The corporate owned media is constantly repeating the mindless mantra that a person’s credit score is so important. That is only true up to a point. It is better to live as frugally as possible and to save up and pay cash for items whenever possible to avoid having to borrow unless absolutely necessary. But you will rarely, if ever, find any mention of this strategy in the major media.

Livinglies's Weblog

The Bootstrap Trap

By J. Guggenheim

Duke Law Professor Sara Sternberg Greene’s paper The Bootstrap Trap  describes the tragic oppression of consumer credit on low-income households as people strive desperately to become secure and self-sufficient and the limited influence of poverty law. Professor Sternberg Greene, a practicing sociologist, evaluates the disturbing impact of credit scores on low-income consumers’ lives- that are also applicable to the middle class living paycheck-to-paycheck.

“…..respondents referred to their credit reports or scores as “the most important thing in my life, right now, well besides my babies,” as “that darned thing that is destroying my life,” and as “my ticket to good neighborhoods and good schools for my kids.” Many respondents believed that a “good” credit score was the key to financial stability.”-Greene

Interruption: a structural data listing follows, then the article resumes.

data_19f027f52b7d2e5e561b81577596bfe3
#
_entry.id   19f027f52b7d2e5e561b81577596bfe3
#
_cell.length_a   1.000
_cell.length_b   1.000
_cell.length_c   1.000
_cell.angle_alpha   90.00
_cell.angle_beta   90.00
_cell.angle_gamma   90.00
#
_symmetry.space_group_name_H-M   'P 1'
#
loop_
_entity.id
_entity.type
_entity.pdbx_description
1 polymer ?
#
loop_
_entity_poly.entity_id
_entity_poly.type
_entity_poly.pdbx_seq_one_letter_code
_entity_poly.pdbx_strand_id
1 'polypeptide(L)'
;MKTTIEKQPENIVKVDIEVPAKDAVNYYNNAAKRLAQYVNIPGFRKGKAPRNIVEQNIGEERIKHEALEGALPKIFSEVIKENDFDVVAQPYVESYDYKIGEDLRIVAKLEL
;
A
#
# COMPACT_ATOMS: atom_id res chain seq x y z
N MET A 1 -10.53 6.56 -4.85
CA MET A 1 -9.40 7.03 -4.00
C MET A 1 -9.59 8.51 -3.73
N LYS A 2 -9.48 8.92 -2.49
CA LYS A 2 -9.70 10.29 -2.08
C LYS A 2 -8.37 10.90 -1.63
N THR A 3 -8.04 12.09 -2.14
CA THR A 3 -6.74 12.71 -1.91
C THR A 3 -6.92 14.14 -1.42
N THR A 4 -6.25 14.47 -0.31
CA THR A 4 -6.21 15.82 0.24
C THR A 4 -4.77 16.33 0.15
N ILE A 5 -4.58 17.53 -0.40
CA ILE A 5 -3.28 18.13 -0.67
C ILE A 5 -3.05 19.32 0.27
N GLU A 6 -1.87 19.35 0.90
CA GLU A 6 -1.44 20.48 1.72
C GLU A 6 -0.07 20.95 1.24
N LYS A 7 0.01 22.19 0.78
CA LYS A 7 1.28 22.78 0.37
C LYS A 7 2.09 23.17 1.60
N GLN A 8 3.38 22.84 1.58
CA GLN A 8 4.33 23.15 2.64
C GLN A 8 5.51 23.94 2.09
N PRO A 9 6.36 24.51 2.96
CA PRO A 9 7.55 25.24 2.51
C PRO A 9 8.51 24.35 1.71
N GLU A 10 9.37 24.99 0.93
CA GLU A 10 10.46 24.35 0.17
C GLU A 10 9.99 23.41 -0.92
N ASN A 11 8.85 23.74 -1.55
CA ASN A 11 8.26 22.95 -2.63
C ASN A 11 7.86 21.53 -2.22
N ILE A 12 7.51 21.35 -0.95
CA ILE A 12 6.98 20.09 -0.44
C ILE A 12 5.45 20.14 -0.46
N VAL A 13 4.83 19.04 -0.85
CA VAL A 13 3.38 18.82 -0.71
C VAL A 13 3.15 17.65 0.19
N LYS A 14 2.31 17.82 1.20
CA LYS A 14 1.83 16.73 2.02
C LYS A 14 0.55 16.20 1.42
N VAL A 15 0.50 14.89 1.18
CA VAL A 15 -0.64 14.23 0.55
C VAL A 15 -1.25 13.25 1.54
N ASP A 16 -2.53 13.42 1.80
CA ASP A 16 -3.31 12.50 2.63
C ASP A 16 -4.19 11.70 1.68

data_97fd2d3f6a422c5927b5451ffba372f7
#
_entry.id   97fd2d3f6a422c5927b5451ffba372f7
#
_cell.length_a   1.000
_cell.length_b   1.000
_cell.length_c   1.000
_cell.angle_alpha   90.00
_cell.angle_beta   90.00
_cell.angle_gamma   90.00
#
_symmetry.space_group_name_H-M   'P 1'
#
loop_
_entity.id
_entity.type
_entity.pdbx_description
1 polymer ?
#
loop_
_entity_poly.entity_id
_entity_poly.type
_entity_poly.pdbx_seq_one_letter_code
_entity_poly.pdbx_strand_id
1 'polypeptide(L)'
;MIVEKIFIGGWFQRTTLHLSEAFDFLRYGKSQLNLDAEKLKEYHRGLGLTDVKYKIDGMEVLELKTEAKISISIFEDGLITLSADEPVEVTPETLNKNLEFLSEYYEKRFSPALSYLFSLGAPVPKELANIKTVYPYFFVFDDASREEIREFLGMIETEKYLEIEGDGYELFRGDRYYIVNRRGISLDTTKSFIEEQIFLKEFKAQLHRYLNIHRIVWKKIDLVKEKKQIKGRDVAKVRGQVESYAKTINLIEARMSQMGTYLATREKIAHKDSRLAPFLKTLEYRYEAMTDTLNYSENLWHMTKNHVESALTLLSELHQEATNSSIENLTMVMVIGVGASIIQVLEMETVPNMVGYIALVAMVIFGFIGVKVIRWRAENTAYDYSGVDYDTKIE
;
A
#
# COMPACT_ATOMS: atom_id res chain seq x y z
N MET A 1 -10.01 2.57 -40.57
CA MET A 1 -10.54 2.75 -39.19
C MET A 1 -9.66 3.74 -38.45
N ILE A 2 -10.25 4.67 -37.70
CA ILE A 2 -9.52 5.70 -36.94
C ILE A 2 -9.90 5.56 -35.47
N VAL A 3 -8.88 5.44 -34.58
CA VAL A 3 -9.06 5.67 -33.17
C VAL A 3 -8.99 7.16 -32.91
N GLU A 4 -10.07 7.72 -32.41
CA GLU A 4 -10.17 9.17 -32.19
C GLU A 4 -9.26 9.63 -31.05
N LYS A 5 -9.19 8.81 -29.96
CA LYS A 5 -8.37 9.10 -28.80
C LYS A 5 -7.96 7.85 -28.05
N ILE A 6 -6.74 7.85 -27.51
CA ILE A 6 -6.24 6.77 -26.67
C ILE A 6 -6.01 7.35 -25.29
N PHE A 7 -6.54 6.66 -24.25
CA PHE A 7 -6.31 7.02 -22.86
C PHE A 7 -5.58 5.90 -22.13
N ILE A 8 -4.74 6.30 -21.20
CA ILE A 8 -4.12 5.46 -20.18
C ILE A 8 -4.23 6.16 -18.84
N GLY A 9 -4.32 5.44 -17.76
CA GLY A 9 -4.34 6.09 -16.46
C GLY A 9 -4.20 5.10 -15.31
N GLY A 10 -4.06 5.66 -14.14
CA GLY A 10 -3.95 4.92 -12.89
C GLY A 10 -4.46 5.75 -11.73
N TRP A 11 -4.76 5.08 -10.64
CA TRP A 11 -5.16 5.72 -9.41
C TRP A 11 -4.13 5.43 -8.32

“One respondent, Maria, told a story about a friend who was able to improve his score.  She said…

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The Matrix Revealed: Cartels That Run The World — Jon Rappoport’s Blog

The Matrix Revealed: Cartels That Run The World by Jon Rappoport December 16, 2017 The following information comes from insider interviews with Ellis Medavoy and Richard Bell, two people I interview extensively in my collection, The Matrix Revealed. This is just a brief taste of what they have to say… Major institutions on this planet […]

via The Matrix Revealed: Cartels That Run The World — Jon Rappoport’s Blog

Informative article.  I have heard that there about 10 or so large corporations that produce almost everything that the average person in the United States buys.